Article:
Monday, June 21, 2010

"Drill Baby, Drill!" - Louisiana Light Sweet Crude

Port Townsend, today. Like you, my concern about the developments below the surface of the Gulf of Mexico continues. Due largely in part to my interest in geology, I am a member of a couple of discussion groups composed of professionals in the oil drilling industry and have learned more from those groups than mainstream media, for sure!

Not to fear, the focus of "Oil-Electric" will always be twin shiny rails. Some 18 articles are in various stages of development from EMD's GM6C Thyristor locomotives through Northern Pacific's U25C's. They are, so to speak, "In the hole!"

When reporting the destruction of the Gulf of Mexico, news programs often bring up jargon or issues that are not explained or not fully explained. The Great American News Machine has not provided much information about the petroleum, or oil, spewing into the Gulf. So I went looking.




As we recall from high school science class, the name petroleum is combination of two Latin words "petra" rock and "oleum" oil. Petroleum is a mixture of liquid hydrocarbons along with impurities such as sulfur. "Oil" and "petroleum" are commonly interchanged with each other.

Petroleum was formed as dead plant and animal life decayed. Over time, compression and heating of large accumulations of this material created petroleum. Petroleum is a complex mixture consisting of up to 200 or more different organic compounds, mostly hydrocarbons.

To the average citizen, it is just plain oil. However, petroleum or oil, comes in many different types and varieties.

This hyperlink takes you to a PowerPoint presentation, "Introduction to Petroleum Geology." Click on hyperlink, which opens Google Document. To advance pages click your mouse anywhere on the page.

"Crude" references the raw unprocessed liquid, as it exists in the earth and prior to refining. Crude oil is classified on many criteria including its relative weight, sulfur content, and geographical location.

Relative Weight: Petroleum is further classified as being "light" or "heavy." "Light" means low in tar. Tar is the heaviest component of all the hydrocarbons that are in a barrel of oil. So a barrel of light crude is less dense and therefore lighter than a barrel of "heavy" crude.

Sulfur Content. "Sweet" means low in sulfur below .5% by volume. Sulfur is a problem because when it burns, it creates noxious compounds that pollute the air - that rotten egg odor - and fouls machinery and it is hard to separate from the oil. Sweet oil is easier to refine than sour oil, so the sweetness refers to desirability rather than taste. It probably would actually taste better too, if you wanted to taste it. Sulfur tastes horrible.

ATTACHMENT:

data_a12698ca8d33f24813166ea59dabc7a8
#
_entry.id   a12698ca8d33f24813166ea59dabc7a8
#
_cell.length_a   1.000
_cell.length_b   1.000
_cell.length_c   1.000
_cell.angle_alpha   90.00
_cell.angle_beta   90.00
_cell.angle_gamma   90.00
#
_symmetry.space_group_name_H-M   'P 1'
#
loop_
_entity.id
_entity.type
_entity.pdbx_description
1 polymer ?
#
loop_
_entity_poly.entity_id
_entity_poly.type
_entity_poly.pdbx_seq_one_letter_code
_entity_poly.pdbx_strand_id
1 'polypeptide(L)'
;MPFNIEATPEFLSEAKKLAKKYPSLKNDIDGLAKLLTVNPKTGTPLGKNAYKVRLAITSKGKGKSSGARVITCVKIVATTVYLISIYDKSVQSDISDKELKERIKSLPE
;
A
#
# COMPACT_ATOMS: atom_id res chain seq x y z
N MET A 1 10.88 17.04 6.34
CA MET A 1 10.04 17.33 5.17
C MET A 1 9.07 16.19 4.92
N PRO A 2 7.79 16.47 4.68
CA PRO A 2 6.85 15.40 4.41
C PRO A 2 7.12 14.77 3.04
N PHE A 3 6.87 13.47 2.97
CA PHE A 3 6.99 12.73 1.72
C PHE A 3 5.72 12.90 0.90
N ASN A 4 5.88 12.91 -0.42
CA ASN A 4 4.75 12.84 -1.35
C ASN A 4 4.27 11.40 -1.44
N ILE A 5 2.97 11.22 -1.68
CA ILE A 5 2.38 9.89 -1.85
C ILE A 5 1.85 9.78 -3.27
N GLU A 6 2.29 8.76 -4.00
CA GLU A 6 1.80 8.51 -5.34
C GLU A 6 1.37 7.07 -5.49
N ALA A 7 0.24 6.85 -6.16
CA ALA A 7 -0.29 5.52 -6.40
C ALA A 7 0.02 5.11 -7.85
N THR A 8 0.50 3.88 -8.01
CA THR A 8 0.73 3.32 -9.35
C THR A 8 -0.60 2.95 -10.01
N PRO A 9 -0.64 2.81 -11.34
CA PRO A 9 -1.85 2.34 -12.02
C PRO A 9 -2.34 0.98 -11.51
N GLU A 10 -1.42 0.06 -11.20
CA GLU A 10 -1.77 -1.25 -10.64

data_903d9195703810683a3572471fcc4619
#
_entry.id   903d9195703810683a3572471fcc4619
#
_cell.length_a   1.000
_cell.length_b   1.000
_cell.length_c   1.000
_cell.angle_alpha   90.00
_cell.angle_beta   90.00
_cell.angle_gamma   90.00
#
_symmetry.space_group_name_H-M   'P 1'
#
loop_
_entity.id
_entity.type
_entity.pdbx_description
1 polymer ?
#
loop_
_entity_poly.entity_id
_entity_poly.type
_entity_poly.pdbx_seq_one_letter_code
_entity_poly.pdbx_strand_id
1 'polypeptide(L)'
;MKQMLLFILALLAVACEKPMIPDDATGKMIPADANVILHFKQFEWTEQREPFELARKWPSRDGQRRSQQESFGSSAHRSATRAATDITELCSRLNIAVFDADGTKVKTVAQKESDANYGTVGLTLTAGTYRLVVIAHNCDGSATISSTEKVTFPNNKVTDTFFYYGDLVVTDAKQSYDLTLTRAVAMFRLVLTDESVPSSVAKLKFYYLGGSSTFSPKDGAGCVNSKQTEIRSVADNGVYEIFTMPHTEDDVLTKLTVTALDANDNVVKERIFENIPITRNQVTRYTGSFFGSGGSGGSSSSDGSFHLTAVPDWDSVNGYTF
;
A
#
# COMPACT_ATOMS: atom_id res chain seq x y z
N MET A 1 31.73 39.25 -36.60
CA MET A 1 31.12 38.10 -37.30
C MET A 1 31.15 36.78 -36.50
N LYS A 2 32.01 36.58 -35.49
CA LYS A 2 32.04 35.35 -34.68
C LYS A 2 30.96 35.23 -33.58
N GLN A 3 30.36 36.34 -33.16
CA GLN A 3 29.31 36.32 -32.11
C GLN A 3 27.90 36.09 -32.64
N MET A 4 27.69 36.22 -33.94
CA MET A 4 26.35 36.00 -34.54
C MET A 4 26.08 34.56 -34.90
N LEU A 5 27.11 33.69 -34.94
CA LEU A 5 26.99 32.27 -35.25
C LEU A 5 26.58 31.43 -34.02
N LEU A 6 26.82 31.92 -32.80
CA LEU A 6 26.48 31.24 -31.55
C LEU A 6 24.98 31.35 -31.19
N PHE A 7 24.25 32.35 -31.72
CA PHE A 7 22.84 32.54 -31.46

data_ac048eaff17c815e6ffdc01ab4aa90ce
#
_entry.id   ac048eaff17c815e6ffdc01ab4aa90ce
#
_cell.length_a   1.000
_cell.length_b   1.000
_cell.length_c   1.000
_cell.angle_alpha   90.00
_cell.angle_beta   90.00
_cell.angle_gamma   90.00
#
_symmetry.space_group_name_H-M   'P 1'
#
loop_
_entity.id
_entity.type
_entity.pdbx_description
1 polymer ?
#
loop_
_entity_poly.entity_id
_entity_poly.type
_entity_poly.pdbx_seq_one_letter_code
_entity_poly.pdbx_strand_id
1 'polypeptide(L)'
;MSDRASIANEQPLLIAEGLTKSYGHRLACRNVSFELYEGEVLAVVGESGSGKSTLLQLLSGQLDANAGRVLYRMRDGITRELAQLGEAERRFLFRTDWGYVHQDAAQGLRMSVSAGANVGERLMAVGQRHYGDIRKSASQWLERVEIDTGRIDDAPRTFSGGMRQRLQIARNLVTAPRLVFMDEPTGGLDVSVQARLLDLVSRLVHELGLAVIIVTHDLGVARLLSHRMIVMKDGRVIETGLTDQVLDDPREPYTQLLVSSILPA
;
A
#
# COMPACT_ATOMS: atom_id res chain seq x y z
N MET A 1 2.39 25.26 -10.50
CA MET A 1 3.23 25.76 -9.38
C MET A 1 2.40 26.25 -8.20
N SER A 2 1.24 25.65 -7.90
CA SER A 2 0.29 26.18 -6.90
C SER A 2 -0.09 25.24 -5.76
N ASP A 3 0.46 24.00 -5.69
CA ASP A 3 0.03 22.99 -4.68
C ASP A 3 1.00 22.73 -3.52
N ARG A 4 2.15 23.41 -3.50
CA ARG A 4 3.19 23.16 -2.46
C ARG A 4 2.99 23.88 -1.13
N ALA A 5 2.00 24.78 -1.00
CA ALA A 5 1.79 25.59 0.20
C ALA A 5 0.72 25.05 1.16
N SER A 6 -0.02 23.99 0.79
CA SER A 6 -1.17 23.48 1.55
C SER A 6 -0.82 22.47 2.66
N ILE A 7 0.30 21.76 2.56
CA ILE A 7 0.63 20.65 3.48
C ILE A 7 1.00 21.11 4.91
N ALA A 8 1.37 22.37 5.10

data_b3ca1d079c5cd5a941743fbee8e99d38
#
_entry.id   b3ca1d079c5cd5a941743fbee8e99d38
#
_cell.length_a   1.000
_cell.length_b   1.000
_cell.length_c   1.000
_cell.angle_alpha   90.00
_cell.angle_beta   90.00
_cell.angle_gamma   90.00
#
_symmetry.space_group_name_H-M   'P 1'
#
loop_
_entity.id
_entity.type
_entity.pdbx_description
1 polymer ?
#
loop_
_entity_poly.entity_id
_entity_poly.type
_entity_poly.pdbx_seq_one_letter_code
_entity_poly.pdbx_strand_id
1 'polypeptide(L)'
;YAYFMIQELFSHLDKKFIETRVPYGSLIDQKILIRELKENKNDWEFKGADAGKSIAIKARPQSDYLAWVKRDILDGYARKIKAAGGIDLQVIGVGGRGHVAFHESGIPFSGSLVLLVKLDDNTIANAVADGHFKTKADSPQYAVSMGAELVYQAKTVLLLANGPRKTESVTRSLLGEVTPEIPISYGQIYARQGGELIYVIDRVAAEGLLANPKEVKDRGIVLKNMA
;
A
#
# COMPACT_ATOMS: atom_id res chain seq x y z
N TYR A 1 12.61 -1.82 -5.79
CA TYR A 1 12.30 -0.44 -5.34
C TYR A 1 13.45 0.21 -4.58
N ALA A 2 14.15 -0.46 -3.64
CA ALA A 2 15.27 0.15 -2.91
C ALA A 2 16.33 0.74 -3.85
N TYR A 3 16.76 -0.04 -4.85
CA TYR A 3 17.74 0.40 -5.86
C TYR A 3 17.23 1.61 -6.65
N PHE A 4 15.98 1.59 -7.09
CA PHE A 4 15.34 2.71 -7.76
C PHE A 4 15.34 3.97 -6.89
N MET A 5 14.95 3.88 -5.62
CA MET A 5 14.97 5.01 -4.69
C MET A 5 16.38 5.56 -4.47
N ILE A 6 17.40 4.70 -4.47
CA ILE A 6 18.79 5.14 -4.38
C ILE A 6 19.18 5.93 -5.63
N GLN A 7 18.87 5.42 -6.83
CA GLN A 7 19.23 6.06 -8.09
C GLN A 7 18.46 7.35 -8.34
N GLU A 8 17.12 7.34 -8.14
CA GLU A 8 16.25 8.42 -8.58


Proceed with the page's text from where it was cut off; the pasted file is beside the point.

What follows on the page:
Geographical Location: Depending on what died and where it died, we end up with many different types of crude petroleum. For example, oil recovered from Prudhoe Bay is known as "Prudhoe Bay Crude" oil. There are large deposits of Sweet Oils in Alaska, Algeria, Australia, Canada, China, West Texas (referred to as WTI - West Texas Intermediate), and Louisiana.

In the Gulf of Mexico we find Louisiana Light Sweet Crude petroleum. This is what is gushing into the Gulf of Mexico.

  • Louisiana - geographic location
  • Light - relative weight
  • Sweet - low sulfur content
Louisiana Light Sweet crude produces, among other products, gasoline, kerosene, and diesel. The sweetest crude oil in the world - lowest in sulfur content - is produced by from Royal Dutch Shell in Nigeria.

This presentation demonstrates equipment and process we euphemistically refer to as "drilling for oil."

video

This introduces you to the terminology and process. Furthermore, this is a land-based operation, with the blow out preventor at ground level. The Deepwater Horizon's well and BOP are 5,000 feet - almost a mile - beneath the surface!

We hear the "volume" or "amount" of oil expressed as "barrels," abbreviated as "bbl." One barrel of oil equals 42 US gallons.

John D. Rockefeller's Standard Oil began manufacturing 42 gallon barrels that were painted blue for transporting petroleum. The use of a blue barrel, abbreviated "bbl," guaranteed a buyer that this was a 42-gallon barrel. The extra "b" has stayed with us.

The final step is to transform crude oil into the products we depend on, the process of refining. Refining is a simple yet very complex process of heating crude oil and extracting from its vapors the products we know as gasoline, diesel, lubricating and so on. The graphic illustrates the volume of product extracted from a barrel of oil.

Watching the oil gush from the earth is like watching puss issuing forth from a festering carbuncle. The cozy tarnished cabal of politicians and "profit at any risk" oil barons, is a disgrace to the oil production industry. Perhaps Deepwater Horizon is our wake-up call, demanding renovation and reform.

It was Harry Truman who once said, "Unrestrained, the oil barons will bring the US to its Knees."

See Also:
M/V Joe Griffin and the Magic Box
Tragedy in the Gulf

1 Comments - Click here:

True Dentistry said...

I'm a little nervous that they have resumed drilling again. What are your thoughts on it?

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